I ordered some other parts at the same time, some from Ettore and some from Peter Samofalov as well. The way that Peter displays his objects on his gallery are more seductive for me, where as Ettore’s are computer generated CAD images, both are excellent as you can rotate them in 3d space to see what it is they include and what they don’t.
You have to understand some things about this process before you start snipping off sprew gates and that is cleaning the part, not an easy task. At the printers they clean the parts to remove the wax that is used in the process, I’m not sure I understand how wax comes into it but be careful when you receive your parts. I used an old Crock Pot to cook the parts in a controlled hot water bath which did nothing. I added detergent still nothing. I searched the web to see what others are using and that just got more confusing, I did not want to wreck the parts by doing the wrong thing nor kill myself with toxic solvents that I didn’t know how to control. I had some Franmar Soy based paint stripper so I tried that diluted a bit with water and it worked. In some instances I had to do it a few times but I think if I applied it and then put the part in a zip lock bag and left it for a while I could have done it in one go. Here is a review.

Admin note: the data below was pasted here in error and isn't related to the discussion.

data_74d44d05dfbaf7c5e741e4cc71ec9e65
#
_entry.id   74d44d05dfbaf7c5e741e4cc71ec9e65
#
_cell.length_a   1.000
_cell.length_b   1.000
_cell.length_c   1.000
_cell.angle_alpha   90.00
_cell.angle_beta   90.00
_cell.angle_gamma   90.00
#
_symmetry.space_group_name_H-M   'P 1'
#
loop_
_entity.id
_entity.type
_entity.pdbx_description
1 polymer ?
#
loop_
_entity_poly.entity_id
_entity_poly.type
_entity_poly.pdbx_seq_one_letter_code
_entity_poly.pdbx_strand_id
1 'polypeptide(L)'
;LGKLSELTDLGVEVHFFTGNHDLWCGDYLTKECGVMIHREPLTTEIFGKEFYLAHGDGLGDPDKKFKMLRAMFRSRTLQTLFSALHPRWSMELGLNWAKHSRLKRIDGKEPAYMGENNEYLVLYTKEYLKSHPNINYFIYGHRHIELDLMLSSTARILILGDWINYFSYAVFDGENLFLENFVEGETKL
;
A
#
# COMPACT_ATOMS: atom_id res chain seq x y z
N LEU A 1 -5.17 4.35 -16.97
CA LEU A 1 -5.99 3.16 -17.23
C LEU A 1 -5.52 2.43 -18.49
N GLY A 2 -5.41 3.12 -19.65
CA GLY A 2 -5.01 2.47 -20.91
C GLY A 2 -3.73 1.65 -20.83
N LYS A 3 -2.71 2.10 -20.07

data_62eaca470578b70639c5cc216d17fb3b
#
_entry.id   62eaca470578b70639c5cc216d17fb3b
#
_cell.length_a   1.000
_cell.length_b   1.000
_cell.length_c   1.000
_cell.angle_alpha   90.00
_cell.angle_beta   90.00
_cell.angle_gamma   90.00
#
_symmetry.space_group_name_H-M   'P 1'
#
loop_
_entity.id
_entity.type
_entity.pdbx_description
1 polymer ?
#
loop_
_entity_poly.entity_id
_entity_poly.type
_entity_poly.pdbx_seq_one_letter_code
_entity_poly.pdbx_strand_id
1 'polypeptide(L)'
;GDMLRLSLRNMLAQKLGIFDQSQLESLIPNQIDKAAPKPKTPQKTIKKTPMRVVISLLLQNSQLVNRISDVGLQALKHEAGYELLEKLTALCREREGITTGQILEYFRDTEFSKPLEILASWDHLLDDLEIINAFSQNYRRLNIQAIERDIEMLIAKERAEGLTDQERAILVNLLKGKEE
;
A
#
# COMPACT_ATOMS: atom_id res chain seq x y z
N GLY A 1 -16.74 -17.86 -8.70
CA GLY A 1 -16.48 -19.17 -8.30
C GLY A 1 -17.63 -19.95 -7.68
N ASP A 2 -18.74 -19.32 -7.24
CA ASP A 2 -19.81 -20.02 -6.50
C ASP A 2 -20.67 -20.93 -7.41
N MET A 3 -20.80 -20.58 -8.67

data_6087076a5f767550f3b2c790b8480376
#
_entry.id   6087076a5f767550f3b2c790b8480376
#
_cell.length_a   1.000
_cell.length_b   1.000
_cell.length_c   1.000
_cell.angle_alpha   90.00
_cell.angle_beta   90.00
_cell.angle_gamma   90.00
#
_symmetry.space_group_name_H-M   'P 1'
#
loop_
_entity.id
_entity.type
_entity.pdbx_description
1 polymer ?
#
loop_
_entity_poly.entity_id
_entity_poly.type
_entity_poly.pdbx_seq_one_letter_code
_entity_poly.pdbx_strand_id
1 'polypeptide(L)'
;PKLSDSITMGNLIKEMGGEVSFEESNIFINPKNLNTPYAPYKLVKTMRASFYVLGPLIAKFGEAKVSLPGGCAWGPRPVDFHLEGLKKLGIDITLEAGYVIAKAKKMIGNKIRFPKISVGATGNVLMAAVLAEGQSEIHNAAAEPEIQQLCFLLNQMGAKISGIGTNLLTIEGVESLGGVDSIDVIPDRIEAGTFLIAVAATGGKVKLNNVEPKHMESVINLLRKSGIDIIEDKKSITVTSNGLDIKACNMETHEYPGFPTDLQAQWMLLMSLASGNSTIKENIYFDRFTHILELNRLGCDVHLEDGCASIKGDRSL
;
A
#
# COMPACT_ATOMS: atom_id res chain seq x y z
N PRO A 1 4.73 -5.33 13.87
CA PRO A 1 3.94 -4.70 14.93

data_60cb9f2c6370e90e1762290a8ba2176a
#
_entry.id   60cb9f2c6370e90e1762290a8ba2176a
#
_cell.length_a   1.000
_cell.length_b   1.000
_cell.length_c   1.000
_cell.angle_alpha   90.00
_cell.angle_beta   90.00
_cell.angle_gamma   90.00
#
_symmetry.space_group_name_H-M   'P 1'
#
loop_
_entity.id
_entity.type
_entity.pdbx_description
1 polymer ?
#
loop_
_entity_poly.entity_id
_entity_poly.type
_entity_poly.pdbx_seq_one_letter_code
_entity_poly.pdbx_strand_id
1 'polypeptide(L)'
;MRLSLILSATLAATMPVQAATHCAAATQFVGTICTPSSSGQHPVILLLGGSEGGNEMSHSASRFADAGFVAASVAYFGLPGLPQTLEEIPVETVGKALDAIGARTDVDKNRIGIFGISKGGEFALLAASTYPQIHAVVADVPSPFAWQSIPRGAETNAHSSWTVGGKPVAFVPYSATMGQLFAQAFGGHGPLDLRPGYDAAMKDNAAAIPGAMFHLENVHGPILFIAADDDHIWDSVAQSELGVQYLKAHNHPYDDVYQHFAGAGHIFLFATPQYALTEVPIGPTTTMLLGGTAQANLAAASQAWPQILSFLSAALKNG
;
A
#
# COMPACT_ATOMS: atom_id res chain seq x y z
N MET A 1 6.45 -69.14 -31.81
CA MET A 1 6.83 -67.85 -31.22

Soy Gel Paint Remover How-To and Review - Less Likely To Eat Your Flesh
Using a bamboo skewer or a tooth pick helped remove some wax hidden in detailed parts and it didn’t scratch the parts. I washed it all off with hot water and detergent and I was ready for the next part. If you’re the type that gets upset with excess flash on your parts you will not like the current generation of 3d printed parts.
Ettore explained to me that the amount of banding or printing lines depends on the orientation of the part in the printing process, perhaps he will post the explanation here for all of us to share.